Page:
Leaders From Major U.S. Farm Organizations Join Grower Advisory Council, Part of Monsanto's Ongoing Dialogue Effort

Apr 03, 2001, 01:00 ET from Monsanto Company

    ST. LOUIS, April 3 /PRNewswire/ -- Leaders from major U.S. farm
 organizations have come together to advance the interests of American
 producers through a collaborative advisory panel established by Monsanto
 Company (NYSE:   MON).  Consistent with the commitments outlined in the "New
 Monsanto Pledge," the Monsanto Grower Advisory Council will provide strategic
 advice and guidance to the company on important business issues and identify
 new opportunities to benefit American producers.
     (Photo: http://www.newscom.com/cgi-bin/prnh/20010403/CGTU032 )
     In November, Monsanto President and Chief Executive Officer Hendrik A.
 Verfaillie announced the New Monsanto Pledge, a five-point declaration that
 governs how Monsanto will behave as a new company.  Under the "Dialogue"
 principle, the pledge specifically states: "we commit to involving our
 customers to help us make decisions about the development, use and stewardship
 of new agricultural technologies."
     The Grower Advisory Council is the first major project undertaken by
 Monsanto in support of the pledge.  The Council will be chaired by former U.S.
 Congressman Tom Ewing, of Pontiac, Illinois, and the 17-member board is
 composed of leaders representing key U.S. agricultural and commodity
 organizations.
     "We recognize that our success follows the success of growers -- if we're
 able to help growers be successful, we'll also be successful as a company,"
 said Carl Casale, vice president and general manager for Monsanto's North
 American agriculture business.  "The New Monsanto Pledge commits us to listen
 and respond better to meet the needs of our customers directly."
     The Council has a three-fold charter: identify specific courses of action
 for Monsanto management that can create new uses for commodity crops and add
 value for growers; provide a formal process for Monsanto to hear and respond
 to grower feedback; and serve as a sounding board for reviewing Monsanto
 actions, positions and policies before they are finalized.
     The Council will make recommendations directly to Monsanto management for
 consideration and implementation by Monsanto's business teams.  The Council
 held its introductory meeting March 28-29 in St. Louis and committed to
 meeting three times annually.
     "I believe that Monsanto is setting an important precedent," said Ewing.
 "Opening a direct line between American producers and the senior management at
 Monsanto is a tremendous step toward a dialogue process that should benefit
 all parties."
     Ewing was chosen to lead the Council because of his proven track record as
 an advocate for American agriculture, his objectivity and his experience in
 working with groups of diverse interest.  He also has first-hand experience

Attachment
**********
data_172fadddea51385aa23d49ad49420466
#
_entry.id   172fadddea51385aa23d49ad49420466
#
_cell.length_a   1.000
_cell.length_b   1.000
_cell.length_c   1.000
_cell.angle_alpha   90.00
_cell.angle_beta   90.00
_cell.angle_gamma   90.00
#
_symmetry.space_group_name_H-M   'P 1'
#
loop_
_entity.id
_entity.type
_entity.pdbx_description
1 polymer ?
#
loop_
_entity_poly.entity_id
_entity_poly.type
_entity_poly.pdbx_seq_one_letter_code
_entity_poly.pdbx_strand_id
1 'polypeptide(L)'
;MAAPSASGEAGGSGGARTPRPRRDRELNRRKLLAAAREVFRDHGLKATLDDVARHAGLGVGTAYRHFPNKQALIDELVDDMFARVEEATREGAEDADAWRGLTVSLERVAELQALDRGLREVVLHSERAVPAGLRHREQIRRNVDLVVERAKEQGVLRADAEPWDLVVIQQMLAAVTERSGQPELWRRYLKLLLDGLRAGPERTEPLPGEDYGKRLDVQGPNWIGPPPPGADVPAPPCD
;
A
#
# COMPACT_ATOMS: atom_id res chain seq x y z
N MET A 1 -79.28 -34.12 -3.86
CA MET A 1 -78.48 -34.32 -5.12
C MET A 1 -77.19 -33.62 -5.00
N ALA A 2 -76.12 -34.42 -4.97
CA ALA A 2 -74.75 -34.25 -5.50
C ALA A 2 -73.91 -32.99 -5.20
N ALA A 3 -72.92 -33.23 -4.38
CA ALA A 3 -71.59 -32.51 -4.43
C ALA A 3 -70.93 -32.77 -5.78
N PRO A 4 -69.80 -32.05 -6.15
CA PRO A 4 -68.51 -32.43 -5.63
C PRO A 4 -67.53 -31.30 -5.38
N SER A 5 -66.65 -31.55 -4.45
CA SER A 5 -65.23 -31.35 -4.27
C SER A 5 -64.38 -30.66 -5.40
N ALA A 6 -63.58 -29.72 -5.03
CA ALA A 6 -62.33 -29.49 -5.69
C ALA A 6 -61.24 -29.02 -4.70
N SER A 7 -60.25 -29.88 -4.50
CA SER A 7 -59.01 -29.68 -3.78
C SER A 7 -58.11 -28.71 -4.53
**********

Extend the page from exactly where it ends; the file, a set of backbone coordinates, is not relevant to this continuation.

with managing a family farm.
     Ewing served as U.S. Congressman from the 15th District in Illinois from
 1991 to 2001.  In his tenure in the U.S. House of Representatives, Ewing
 served on the House Committee on Agriculture and chaired the Subcommittee on
 Risk Management and Specialty Crops.  The Illinoisan also has been recognized
 for his contributions to U.S. agriculture by numerous agricultural
 organizations, including the Agricultural Retailers Association, Illinois
 Department of Agriculture and National Wheat Growers Association.
     "I decided to participate in the Council because I believe strongly that
 it can make a legitimate difference for the American producer," said Ewing.
     Other members of the Grower Advisory Council are: Tony Anderson, American
 Soybean Association, Mt. Sterling, Ohio; John Becherer, United Soybean Board,
 St. Louis; Steve Censky, American Soybean Association, St. Louis; Jack
 Eberspacher, National Association of Wheat Growers, Washington, D.C.; Alan
 Foutz, Colorado Farm Bureau, Akron, Colo.; Terry Francl, American Farm Bureau
 Federation, Park Ridge, Ill.; Jim Hansen, Cotton Incorporated, Corcoran,
 Calif.; Tim Hume, National Corn Growers Association, Walsh, Colo.; Hollis
 Isbell, American Cotton Producers, Muscle Shoals, Ala.; Andrew G. Jordan,
 Ph.D., Cotton Foundation, Memphis, Tenn.; Don Latham, United Soybean Board,
 Alexander, Iowa; Dusty Tallman, National Association of Wheat Growers,
 Brandon, Colo.; Rick Tolman, National Corn Growers Association, St. Louis; J.
 Berrye Worsham III, Cotton Incorporated, Cary, N.C.  Additionally, Brett
 Begemann, vice president of U.S. branded products for Monsanto will join
 Casale on the Council.
     "For the first time in our 100-year history, Monsanto is a company solely
 devoted to agriculture, and the formation of the Grower Advisory Council is
 simply about making sure we orient our priorities squarely around the
 interests of our customers," said Casale.
     While the Grower Advisory Council is focused on involving U.S. producers,
 Monsanto is also currently exploring avenues to involve farmers from other
 world areas in collaborative programs.
     For the full-text of the New Monsanto Pledge or for additional information
 on the Pledge, please see: www.monsanto.com .
     Monsanto Company is a leading global provider of technology-based
 solutions and agricultural products that improve farm productivity and food